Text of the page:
I was engaged to value two Master Franchise Businesses as part of the client’s company and companies restructure. The client wanted to ensure that the restructure was all above board and that they had sought independent and expert advice in relation to the value of their businesses.
Like all valuation files, this job had its challenges. with this case I’d like to focused on and open for discussion the income produced from the sale of franchises within the franchise system and how these are handled. I’ve been involved in the sale of a couple of smaller master franchises and in most cases the income produced by the sale of franchises had been a discussion point. The main question for purchasers is whether this income is a reliable and recurring source of income? With Business and Franchise sales hard to come by in recent times the recurring nature of franchise sales had not been as strong or frequent as it has in the past. As a result, the general consensus from the market is that unless there is strong evidence to the contrary this income should not be considered as normal income in the assessment of a EBITDA or PEBITDA. For example with some Master Franchises with larger franchise set up costs, the sale of a franchise can produce a very large chunk of the total income produced for one year. As a result if few or no sales are made, total income drops dramatically.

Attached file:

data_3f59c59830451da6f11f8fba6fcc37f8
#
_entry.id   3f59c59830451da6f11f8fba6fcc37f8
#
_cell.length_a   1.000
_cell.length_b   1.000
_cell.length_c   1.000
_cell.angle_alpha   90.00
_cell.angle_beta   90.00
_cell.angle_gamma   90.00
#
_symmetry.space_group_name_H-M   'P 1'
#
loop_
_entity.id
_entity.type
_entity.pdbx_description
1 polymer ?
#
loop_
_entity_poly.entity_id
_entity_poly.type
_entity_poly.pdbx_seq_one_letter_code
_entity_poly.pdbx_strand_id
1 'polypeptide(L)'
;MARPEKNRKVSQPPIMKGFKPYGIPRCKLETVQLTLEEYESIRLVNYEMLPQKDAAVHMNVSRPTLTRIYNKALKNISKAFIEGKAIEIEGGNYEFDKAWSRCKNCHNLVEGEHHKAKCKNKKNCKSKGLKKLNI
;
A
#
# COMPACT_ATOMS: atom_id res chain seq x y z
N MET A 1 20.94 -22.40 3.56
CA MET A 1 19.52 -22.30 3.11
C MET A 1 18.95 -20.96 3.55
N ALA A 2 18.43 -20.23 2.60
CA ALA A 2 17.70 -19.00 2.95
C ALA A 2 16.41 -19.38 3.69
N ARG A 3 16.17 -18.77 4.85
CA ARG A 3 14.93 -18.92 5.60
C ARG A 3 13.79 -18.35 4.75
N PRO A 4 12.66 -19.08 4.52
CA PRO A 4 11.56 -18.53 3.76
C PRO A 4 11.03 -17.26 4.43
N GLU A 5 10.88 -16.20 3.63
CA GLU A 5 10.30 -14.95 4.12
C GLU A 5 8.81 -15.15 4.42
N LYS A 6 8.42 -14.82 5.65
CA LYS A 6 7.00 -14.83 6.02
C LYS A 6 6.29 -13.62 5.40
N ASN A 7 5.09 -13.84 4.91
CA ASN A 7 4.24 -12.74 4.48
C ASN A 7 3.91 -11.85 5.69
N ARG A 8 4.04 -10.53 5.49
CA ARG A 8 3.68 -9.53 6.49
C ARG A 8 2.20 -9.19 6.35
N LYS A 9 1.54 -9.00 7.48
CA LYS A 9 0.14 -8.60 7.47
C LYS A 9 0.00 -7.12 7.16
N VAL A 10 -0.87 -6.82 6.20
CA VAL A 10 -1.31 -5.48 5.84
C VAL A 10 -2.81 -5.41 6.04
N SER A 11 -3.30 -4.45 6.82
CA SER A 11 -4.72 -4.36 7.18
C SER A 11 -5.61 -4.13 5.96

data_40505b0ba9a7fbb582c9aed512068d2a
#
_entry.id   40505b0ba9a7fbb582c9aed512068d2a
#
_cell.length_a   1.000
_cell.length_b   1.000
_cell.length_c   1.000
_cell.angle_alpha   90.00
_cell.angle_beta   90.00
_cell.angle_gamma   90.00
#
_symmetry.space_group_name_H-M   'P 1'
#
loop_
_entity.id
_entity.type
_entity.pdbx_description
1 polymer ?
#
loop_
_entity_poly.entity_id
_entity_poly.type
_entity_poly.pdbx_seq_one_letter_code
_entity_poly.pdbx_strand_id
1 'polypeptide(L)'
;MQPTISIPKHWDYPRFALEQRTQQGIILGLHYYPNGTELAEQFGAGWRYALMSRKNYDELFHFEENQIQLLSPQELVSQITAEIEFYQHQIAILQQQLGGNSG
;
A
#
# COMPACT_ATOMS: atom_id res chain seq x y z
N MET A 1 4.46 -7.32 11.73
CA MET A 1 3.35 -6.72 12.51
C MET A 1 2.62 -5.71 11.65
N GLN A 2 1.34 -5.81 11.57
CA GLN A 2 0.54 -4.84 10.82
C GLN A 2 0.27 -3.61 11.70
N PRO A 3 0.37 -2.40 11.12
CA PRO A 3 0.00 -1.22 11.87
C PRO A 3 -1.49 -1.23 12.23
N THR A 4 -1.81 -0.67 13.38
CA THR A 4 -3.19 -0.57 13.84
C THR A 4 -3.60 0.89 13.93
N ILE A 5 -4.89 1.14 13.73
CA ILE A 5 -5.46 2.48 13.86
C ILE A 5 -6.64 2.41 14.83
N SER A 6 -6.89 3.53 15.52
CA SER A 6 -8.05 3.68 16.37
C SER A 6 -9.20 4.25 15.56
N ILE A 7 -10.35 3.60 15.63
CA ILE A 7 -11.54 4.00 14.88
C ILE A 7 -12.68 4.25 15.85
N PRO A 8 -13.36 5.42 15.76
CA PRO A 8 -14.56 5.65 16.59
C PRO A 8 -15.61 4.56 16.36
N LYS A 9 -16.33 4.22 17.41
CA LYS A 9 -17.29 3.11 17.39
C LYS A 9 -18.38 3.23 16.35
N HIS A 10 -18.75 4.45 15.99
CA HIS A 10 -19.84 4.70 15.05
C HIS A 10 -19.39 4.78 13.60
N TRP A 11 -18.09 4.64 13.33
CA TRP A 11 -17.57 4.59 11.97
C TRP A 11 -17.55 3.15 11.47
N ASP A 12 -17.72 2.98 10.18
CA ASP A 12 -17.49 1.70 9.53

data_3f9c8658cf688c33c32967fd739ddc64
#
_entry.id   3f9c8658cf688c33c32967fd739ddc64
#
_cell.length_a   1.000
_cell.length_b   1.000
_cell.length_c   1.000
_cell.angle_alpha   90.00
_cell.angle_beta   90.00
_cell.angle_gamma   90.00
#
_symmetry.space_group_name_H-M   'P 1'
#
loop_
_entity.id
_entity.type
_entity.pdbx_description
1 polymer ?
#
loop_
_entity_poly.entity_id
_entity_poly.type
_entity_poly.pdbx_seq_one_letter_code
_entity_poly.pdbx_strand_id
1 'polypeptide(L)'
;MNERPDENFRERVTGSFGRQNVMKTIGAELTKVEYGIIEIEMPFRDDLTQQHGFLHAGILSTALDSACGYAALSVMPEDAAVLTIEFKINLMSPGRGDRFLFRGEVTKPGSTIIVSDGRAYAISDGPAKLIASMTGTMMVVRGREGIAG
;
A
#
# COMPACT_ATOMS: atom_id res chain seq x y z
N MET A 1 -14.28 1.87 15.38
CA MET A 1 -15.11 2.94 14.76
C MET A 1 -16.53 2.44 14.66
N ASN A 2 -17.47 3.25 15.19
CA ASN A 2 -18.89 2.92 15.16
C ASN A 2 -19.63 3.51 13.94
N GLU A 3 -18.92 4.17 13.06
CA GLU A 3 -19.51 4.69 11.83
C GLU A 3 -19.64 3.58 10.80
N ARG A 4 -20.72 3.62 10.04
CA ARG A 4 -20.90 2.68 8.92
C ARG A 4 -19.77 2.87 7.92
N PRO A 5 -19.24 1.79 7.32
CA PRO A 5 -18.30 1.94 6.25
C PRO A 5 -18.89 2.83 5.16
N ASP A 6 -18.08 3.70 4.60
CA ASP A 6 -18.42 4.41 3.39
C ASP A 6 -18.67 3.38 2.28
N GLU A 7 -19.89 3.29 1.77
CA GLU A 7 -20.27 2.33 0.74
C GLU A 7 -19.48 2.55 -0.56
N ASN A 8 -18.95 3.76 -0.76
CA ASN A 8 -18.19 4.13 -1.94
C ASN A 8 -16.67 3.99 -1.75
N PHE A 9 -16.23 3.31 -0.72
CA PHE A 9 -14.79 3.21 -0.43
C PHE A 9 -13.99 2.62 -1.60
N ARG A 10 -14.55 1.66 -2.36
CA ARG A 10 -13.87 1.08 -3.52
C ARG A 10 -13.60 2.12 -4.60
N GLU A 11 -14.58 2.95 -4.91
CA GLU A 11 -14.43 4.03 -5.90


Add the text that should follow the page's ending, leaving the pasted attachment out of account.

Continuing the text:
In this particular case, the franchises sold within the master were relatively cheap and in demand. Both master franchises assessed had shown a stable and recurring history and thus I decided this case be an exception to the rule, and we included this income as normal business operating income.
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